Sir Jackie Stewart Racing Against Dementia

Sir Jackie Stewart

Formula 1 racing legend, Sir Jackie Stewart, tells us all about the necessary charity work Race Against Dementia is doing for the debilitating disease…


In 2014, Sir Jackie Stewart’s wife, Helen, was diagnosed with frontotemporal dementia. The Flying Scot described her as his stopwatch as she would time all of Sir Jackie’s races to the millisecond. However, Helen’s short-term memory and sharp mind is now fading.

Driven by the need to find a cure, the Formula 1 racing legend now finds himself in the driving seat of Race Against Dementia, the charity he founded to raise funds for innovative dementia research.

Today, 50 million people around the world have dementia. One in three people born today will get dementia in their lifetime. Therefore, Sir Jackie wants to bring a sense of urgency.

“Starting a charity was the best way I could help,” he says. “Dementia is a global problem. It’s not territorial in any way. Yet it can be a real challenge to find people that will invest in the research. Thankfully, my sport is global and so are my contacts.”


Working faster and smarter to cure dementia!


The charity’s tagline is “working faster and smarter to cure dementia” and Race Against Dementia does this through four key principles. Hence, they source the most talented researchers from around the world, financially back them, instil a “Formula 1 attitude” in attention to detail and urgency to accelerate the pace of solutions development, and form strong alliances with research centres of excellence globally.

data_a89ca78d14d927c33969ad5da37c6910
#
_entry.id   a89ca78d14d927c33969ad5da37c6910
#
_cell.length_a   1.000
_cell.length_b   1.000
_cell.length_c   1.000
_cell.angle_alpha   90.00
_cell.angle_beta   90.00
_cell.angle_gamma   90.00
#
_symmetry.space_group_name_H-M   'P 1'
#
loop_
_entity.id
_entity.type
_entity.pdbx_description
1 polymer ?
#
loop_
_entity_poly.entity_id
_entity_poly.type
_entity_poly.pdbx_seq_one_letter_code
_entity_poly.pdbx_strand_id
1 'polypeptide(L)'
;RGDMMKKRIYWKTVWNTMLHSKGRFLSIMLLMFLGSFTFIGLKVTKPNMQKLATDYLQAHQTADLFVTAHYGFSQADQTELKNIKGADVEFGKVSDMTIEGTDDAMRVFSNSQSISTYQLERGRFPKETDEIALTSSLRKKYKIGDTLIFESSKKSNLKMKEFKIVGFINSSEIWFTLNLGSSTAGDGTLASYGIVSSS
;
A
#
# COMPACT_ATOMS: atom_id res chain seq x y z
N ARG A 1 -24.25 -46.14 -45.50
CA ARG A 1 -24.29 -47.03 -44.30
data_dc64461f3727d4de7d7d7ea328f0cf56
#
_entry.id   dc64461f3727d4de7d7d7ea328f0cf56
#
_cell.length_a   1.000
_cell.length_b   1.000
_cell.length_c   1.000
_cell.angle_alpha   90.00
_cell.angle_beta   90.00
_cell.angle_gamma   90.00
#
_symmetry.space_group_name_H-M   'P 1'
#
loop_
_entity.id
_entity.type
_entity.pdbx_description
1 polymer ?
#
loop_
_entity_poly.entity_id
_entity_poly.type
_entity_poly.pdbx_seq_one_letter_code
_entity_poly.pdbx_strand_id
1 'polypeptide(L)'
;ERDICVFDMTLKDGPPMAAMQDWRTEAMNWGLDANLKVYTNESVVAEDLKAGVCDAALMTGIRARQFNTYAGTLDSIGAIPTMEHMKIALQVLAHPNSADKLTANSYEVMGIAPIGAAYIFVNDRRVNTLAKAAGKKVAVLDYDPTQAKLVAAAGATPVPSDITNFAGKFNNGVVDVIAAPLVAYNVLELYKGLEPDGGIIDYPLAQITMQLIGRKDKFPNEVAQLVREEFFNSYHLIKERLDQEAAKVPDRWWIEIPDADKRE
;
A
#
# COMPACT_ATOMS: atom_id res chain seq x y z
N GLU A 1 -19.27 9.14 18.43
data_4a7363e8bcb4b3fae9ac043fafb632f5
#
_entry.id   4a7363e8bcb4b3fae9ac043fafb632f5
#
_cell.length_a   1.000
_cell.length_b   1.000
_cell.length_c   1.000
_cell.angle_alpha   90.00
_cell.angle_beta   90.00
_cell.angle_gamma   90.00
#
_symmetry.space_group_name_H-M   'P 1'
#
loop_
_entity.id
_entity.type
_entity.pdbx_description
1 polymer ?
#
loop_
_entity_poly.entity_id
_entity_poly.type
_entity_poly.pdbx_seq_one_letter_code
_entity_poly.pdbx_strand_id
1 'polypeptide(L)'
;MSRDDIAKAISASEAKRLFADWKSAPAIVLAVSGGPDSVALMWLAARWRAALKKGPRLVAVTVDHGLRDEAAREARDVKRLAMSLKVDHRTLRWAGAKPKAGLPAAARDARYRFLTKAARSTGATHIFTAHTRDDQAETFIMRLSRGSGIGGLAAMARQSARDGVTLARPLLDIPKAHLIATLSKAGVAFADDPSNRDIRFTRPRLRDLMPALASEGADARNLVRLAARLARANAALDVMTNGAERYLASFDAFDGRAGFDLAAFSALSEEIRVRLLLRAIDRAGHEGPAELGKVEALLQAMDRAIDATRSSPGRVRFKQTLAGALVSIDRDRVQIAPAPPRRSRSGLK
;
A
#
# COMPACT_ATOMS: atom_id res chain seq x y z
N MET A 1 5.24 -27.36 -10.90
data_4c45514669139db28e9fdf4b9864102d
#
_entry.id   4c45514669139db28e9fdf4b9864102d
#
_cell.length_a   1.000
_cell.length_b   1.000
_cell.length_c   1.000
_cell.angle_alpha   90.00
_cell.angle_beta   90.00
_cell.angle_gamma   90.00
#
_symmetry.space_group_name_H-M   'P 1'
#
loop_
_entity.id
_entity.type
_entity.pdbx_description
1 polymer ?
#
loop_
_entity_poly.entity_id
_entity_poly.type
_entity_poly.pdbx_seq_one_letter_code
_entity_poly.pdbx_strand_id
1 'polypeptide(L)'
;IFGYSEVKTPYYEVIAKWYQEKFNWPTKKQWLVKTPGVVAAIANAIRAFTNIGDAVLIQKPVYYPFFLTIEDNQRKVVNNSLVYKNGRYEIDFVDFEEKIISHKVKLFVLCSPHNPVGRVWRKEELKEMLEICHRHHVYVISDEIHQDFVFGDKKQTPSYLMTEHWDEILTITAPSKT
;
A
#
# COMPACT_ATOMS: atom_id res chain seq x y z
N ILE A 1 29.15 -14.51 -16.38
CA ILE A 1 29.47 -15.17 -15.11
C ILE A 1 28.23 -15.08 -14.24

“This is the biggest challenge I’ve met in my life. Motor racing was easy by comparison,” Sir Jackie says. “Dementia itself is a tremendous challenge – not just for the patient, but for family and friends. It’s also the most expensive illness – it costs more to care for a dementia patient than all cancer and heart disease sufferers.

Sir Jackie says it takes seven neuro nurses to care for his wife – that’s two at a time over a 24-hour period.

“I’m lucky enough to afford that, but most people cannot. Often, family members have to give up their
jobs or pay for them to go into a care home,” he says.

“There was no question about it – I had to do something to help find a cure for dementia, and
hopefully we find it in my lifetime.”


For more information and to donate to Race Against Dementia, visit

See Scotland through the eyes of Sir Jackie Stewart in The Scots Magazine’s monthly My Scotland (CLICK HERE)